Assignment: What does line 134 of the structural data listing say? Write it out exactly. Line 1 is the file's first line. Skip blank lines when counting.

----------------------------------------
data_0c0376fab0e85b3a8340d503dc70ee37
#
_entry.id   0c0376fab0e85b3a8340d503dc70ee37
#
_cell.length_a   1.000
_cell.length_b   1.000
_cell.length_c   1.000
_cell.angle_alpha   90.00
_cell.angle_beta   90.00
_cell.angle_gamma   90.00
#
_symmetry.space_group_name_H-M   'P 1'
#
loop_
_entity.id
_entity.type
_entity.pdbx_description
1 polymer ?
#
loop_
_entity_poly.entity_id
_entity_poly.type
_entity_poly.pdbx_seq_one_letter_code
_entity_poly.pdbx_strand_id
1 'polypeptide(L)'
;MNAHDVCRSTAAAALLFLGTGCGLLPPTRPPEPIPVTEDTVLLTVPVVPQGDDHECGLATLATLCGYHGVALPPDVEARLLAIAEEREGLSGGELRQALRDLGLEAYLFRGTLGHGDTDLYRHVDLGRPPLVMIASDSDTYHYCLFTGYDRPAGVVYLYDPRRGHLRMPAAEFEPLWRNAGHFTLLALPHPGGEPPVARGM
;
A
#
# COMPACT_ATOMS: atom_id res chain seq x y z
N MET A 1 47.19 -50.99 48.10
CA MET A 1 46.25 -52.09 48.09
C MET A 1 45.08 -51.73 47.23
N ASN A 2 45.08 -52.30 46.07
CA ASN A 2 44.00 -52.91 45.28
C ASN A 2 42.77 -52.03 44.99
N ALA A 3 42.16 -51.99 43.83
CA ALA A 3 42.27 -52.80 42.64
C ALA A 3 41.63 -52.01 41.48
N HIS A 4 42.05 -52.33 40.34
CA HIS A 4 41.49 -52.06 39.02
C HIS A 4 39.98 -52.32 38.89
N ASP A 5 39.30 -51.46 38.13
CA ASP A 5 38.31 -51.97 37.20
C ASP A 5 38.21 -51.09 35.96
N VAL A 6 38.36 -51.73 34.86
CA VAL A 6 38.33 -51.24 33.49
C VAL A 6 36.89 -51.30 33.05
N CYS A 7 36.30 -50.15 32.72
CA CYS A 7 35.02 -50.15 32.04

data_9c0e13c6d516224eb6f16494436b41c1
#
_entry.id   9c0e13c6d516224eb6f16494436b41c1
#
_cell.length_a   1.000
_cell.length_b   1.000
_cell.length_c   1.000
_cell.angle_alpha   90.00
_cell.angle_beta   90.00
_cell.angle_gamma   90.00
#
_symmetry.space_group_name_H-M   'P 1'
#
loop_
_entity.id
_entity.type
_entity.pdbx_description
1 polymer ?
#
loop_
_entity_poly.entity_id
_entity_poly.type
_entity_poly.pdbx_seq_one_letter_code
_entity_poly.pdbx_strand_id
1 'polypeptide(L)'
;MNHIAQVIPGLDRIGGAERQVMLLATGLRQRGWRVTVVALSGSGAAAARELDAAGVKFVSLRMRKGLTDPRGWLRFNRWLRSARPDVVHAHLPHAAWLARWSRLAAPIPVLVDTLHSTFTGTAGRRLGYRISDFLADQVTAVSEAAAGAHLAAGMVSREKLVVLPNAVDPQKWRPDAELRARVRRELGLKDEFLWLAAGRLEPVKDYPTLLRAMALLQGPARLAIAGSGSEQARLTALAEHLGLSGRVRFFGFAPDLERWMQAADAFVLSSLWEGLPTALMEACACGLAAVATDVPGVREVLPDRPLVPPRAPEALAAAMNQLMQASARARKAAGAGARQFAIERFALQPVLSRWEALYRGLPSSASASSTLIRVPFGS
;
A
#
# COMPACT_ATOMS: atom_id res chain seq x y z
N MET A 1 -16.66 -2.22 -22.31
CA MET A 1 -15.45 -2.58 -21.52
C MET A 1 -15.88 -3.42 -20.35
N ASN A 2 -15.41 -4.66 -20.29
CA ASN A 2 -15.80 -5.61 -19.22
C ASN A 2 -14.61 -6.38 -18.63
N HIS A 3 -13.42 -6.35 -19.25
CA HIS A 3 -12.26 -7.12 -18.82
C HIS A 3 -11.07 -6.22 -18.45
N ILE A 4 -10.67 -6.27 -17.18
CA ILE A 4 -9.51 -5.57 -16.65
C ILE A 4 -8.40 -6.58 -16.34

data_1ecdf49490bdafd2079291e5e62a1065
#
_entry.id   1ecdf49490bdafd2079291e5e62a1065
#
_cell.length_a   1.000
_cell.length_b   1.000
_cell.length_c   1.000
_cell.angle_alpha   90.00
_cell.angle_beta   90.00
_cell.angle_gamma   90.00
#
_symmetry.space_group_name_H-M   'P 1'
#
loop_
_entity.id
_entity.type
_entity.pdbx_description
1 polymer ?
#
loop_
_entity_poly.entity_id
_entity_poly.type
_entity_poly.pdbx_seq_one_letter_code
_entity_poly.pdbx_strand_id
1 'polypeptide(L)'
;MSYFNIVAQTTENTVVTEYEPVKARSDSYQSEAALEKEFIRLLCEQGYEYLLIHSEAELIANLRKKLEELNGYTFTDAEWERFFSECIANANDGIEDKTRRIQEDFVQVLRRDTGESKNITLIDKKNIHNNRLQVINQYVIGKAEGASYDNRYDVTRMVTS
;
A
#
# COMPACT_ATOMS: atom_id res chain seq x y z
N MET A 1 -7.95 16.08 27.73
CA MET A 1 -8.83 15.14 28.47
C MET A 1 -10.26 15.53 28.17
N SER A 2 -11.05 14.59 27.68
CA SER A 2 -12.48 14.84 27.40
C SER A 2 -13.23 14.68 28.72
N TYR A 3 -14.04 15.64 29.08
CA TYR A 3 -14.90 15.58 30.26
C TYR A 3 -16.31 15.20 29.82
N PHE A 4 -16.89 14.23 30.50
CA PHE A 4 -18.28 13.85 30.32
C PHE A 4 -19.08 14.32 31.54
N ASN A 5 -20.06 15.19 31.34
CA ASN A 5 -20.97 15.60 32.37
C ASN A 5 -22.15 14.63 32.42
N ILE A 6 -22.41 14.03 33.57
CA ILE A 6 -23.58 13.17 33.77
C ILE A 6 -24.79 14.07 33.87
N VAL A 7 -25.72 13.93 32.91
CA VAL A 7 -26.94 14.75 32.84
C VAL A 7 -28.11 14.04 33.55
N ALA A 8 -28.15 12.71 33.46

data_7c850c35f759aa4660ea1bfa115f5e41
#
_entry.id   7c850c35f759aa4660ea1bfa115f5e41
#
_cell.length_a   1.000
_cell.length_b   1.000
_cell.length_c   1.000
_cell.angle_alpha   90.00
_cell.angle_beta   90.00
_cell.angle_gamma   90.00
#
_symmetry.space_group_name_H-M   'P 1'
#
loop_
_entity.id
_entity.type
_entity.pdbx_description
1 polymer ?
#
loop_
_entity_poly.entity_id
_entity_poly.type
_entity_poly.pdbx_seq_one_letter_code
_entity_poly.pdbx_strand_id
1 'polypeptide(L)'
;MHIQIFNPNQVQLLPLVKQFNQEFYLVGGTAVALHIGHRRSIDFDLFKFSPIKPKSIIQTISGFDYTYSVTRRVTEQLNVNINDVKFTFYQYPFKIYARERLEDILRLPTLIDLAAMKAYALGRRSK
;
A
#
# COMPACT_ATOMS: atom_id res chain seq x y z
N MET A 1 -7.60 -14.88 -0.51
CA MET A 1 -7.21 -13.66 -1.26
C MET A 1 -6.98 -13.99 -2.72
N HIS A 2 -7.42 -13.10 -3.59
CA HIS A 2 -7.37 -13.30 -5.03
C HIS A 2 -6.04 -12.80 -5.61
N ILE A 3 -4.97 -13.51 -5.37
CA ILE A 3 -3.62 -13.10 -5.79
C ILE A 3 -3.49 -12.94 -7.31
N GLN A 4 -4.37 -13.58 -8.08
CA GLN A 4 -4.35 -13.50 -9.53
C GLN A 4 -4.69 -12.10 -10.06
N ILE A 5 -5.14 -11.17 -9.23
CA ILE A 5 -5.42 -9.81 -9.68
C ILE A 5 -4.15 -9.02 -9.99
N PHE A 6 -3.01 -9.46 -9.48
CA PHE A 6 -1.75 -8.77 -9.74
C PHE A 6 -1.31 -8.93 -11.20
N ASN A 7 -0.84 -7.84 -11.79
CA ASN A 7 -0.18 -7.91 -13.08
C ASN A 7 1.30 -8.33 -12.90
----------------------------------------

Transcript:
C PHE A 4 -19.08 14.32 31.54